This early ad for Anne of Green Gables appeared in the New York Sun in November 1908, five months after the publication of the book. It includes major endorsements by celebrity authors of the period, two of whom remain widely known today: American author and humorist Samuel Clemens (1835–1910), who, as Mark Twain, was the author of The Adventures of Tom Sawyer (1876) and Adventures of Huckleberry Finn (1885), among many other titles; Bliss Carman (1861–1929), a Canadian poet who achieved international fame while living in the U.S. and one of the Confederation Poets; and Temple Scott, biographer and bibliographer whose works include The Friendship of Books (1911).
The endorsement by Twain is frequently misquoted, and even this version is not entirely accurate. Montgomery had received a letter from Clemens’s secretary in which “Mr. Clemens directs me to thank you for your charming book + says I may quote to you from his letter to Francis Wilson about it: ‘In “Anne of Green Gables” you will find the dearest + most moving + delightful child since the immortal Alice.’” This ad appears in The L.M. Montgomery Reader, Volume 1: A Life in Print, as does the full letter by Bliss Carman from which his endorsement is excerpted.
Recently, while searching for L.M. Montgomery’s long-lost short stories on a variety of digital archives, I came across an ad for Anne of Green Gables in The Nation, a New York magazine:
This ad is unique for several reasons:
First, it makes no mention of the type of book it refers to (fiction? non-fiction?), let alone what the book might be about or what readership it targets. There’s also no mention of the book’s publisher, which is highly unusual, given that in most early ads for Montgomery’s early books, the “From Page’s List” logo appears prominently almost always.
Second, the first appearance of this ad that I’ve found is in the 9 July 1908 issue, which is less than a month after the book was published (on 13 June). That means that the designation “cleverest book of the year” seems a bit premature.
Third, this ad appeared again and again in the months to follow: on 20 August 1908, 17 September 1908, 8 October 1908, and 15 October 1908, and then again on 15 July 1909, 5 August 1909, 2 September 1909, 16 September 1909, and 7 October 1909. Not only does it seem odd for this ad to be deemed the “cleverest book of the year” in two separate years, but the later ads show no awareness of the publication of Anne of Avonlea, early in September 1909.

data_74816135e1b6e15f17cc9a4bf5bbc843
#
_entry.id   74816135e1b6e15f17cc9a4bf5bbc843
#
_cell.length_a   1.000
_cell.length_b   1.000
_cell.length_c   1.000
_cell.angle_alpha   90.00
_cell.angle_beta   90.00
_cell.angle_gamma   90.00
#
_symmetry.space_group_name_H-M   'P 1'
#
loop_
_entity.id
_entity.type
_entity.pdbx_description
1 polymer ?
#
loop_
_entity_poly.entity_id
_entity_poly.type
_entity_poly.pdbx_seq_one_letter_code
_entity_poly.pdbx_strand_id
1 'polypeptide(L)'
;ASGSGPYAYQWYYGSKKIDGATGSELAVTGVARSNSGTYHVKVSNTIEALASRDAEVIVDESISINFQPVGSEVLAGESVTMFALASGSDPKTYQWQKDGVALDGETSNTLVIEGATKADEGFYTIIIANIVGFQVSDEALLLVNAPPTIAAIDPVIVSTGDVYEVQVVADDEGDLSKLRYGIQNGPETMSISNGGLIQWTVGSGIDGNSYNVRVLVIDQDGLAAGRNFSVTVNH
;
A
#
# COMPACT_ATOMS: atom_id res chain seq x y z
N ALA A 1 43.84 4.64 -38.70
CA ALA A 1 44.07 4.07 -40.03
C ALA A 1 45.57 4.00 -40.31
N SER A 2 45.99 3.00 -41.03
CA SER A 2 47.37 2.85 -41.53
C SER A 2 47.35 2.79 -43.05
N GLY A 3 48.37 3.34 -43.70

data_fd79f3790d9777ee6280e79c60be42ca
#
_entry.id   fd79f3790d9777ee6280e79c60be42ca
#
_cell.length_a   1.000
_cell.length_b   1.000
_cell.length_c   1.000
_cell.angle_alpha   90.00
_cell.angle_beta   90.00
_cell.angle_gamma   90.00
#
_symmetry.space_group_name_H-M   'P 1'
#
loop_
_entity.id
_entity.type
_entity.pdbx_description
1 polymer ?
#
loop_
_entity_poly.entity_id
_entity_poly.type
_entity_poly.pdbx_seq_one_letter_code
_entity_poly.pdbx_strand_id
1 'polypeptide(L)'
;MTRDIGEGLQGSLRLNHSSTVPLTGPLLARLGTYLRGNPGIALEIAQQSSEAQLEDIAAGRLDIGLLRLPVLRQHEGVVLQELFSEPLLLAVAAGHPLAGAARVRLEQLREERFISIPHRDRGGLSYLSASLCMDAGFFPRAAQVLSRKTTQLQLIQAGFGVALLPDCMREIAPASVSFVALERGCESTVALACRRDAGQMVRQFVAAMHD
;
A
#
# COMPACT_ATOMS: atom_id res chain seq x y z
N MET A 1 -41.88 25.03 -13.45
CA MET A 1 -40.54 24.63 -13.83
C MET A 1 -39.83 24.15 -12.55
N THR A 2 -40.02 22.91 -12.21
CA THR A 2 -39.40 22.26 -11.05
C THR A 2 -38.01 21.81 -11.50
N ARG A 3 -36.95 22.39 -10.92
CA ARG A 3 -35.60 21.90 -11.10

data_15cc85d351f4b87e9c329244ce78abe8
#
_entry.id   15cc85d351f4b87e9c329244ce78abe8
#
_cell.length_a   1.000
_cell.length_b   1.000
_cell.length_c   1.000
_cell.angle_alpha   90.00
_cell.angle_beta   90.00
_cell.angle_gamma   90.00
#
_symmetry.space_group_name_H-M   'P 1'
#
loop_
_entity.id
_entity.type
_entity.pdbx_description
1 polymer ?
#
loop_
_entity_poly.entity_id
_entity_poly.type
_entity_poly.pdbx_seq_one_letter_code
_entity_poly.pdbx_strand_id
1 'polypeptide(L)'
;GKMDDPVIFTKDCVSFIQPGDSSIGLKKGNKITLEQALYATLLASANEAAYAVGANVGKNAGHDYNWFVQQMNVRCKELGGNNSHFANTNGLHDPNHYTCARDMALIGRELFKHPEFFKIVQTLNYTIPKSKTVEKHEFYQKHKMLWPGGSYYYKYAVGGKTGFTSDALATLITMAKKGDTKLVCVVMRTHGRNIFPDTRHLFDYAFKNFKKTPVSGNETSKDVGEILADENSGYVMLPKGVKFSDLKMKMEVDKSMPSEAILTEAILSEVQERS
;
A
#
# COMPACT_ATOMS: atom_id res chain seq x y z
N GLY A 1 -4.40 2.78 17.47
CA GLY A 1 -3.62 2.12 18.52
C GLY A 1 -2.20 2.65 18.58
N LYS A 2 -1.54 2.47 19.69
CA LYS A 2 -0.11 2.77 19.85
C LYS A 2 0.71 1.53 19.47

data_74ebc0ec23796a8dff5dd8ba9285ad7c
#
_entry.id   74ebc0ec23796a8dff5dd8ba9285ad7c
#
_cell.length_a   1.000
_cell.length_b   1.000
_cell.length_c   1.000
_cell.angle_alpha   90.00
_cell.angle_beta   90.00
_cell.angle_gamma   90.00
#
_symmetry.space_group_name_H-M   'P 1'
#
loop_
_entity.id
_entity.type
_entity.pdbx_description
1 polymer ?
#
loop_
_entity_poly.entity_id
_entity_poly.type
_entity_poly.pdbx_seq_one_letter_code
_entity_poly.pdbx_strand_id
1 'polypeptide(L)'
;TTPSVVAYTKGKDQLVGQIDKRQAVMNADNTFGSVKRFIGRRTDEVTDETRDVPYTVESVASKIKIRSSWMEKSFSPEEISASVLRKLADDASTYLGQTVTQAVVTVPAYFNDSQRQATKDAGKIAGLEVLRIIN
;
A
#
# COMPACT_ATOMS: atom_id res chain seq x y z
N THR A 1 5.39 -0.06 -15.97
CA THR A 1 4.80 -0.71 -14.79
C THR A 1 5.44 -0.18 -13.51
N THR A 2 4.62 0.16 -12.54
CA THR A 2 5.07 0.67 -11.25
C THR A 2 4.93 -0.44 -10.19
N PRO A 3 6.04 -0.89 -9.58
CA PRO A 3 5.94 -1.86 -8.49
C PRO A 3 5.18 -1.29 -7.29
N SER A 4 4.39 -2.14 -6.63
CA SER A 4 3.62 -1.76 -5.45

In short, while this ad campaign breaks from a number of advertising conventions, clearly it was deemed to be effective, or else it wouldn’t have run for a minimum of nine times over a fifteen-month period. These ads may not have given anything away in terms of the book’s contents or form, but by using the term “clever,” thus commenting on the book’s literary quality, this ad campaign would have appealed to readers searching for “clever” fiction who may have turned away from ads proclaiming the book’s staggering popularity.
Here are three ads for Anne’s House of Dreams, the first of L.M. Montgomery’s books to be published by the Frederick A. Stokes Company in New York (and by McClelland, Goodchild and Stewart in Toronto) after she left the firm of L.C. Page and Company.
The publication of The Watchman and Other Poems in November 1916 marked a number of changes in L.M. Montgomery’s career as a published author. Earlier that year, Montgomery had made the difficult decision to leave her exploitative first publisher, L.C. Page and Company, and move to the firm of McClelland, Goodchild and Stewart (now McClelland and Stewart), which then appointed the Frederick A. Stokes Company as her American publisher. This ad in the Toronto Globe called it “one of the choicest books of the year, 168 pages of beautiful poems of rare quality, delicate, lilting and full of music.”